MOSCOW - The Kremlin on Thursday explained President Vladimir V. Putin's surprising decision to skip a planned high-profile visit to the United States next week by saying he needs to finish setting up his new government. Although this may sound like a lame excuse, it could actually be true. Or not.
Theories abound on why Putin decided not to join global leaders for a meeting outside Washington and to postpone a much-anticipated meeting with President Obama.
Some suggest Putin wanted to avoid Western criticism over the police crackdown on protesters that began in earnest on the eve of his return to the presidency Monday. Others speculate that the social tensions themselves are what is keeping him close to home.
But Putin's job swap with Dmitry A. Medvedev, the former president who is now prime minister, has created tensions of its own within Russia's ruling elite. Who will serve in the cabinet under Medvedev and what role will be played by other top Putin allies who object to being subordinate to Medvedev? No appointments have yet been made.
The White House announced Wednesday that Medvedev would represent Russia at the summit meeting of the Group of Eight industrial nations at Camp David next Friday and Saturday. Obama's first meeting with Putin as Russia's president is now due to take place at another global summit, in Mexico on June 18-19.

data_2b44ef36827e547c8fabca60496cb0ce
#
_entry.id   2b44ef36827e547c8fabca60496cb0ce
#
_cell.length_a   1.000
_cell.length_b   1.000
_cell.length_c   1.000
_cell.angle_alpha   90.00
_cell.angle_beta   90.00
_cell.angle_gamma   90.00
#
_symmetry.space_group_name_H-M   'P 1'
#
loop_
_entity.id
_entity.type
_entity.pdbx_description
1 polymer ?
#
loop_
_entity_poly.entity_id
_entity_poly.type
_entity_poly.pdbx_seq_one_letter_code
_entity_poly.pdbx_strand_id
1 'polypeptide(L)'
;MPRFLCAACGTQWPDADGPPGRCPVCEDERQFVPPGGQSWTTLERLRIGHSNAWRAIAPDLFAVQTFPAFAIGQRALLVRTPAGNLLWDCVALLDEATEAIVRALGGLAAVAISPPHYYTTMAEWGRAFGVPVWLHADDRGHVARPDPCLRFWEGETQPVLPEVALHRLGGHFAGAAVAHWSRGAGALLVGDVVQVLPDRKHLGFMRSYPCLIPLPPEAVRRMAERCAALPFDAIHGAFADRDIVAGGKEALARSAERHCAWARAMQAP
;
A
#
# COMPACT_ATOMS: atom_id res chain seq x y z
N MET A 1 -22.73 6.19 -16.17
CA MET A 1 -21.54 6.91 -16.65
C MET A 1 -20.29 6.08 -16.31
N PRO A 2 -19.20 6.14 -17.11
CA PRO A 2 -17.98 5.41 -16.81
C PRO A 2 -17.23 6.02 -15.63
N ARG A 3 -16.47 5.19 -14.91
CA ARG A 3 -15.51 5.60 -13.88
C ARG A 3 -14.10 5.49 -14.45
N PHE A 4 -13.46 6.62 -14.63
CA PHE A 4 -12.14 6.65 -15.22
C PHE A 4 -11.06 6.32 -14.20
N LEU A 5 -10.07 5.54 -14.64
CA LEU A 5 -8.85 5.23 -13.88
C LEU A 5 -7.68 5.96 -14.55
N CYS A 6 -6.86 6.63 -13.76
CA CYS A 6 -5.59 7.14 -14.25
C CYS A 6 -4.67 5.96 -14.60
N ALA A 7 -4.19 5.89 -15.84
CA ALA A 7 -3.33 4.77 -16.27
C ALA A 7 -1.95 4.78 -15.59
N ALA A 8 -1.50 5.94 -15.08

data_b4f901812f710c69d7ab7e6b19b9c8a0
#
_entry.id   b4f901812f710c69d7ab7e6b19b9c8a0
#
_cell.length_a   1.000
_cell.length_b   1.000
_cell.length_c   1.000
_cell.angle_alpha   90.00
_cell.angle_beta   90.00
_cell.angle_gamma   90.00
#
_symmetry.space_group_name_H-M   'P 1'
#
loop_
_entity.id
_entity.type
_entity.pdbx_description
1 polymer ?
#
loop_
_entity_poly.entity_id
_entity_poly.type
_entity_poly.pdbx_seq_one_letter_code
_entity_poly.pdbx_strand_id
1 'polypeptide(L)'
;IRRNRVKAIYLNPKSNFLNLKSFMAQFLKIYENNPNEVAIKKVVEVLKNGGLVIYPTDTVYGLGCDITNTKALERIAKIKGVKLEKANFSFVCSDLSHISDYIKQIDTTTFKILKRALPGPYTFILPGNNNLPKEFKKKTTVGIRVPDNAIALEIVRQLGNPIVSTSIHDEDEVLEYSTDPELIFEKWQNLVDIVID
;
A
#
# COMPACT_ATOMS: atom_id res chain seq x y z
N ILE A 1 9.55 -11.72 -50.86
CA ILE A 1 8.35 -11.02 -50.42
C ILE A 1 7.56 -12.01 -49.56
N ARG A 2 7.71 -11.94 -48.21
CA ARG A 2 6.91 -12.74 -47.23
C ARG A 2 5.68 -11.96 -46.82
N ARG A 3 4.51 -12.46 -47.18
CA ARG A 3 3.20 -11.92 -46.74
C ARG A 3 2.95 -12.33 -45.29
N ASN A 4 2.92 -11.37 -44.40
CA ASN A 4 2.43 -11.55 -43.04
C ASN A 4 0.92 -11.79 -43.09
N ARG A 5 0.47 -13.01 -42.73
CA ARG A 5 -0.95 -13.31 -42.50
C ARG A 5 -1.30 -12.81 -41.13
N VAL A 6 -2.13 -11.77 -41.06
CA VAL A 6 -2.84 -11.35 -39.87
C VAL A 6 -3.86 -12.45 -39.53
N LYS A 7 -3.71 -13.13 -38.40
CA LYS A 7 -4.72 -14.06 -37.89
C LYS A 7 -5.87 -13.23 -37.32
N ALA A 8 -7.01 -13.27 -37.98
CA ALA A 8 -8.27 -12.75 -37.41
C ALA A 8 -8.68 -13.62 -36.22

The younger and seemingly more Western-leaning Medvedev has been Obama's partner in the U.S. effort to "reset" the two countries' strained relations, while Putin, whose outlook was formed during the Cold War, has been more suspicious of U.S. intentions.
During the months before the March presidential election, Putin made criticism of the United States a central theme of his campaign. But now that he is back in the Kremlin he is expected to take a more pragmatic approach to relations with the West, especially in light of Russia's dire need for foreign investment.
Putin's return to the presidency has been soured by a series of protests that have been broken up by police, with hundreds of people detained. At least 20,000 people turned out for an opposition rally on the eve of his inauguration, far more than expected as the protest movement had appeared to be fizzling.
On Monday, as Putin was sworn in for a third term in a regal Kremlin ceremony, helmeted riot police chased demonstrators through the streets of Moscow to prevent them from protesting. Throughout the week, hundreds of protesters have continued to play a game of cat-and-mouse with police.
Some see Putin's cancellation of the Washington trip as an effort to avoid uncomfortable questions about the crackdown on dissent.
Putin, however, has often relished an opportunity to take on his critics both at home and abroad.
At a summit with European Union leaders in Brussels, Belgium, in 2002, where he was criticized over the military campaign against Islamic extremists in Chechnya, he famously struck back by telling those who supported the extremists that he could arrange for them to be circumcised in such a way that "nothing will grow again."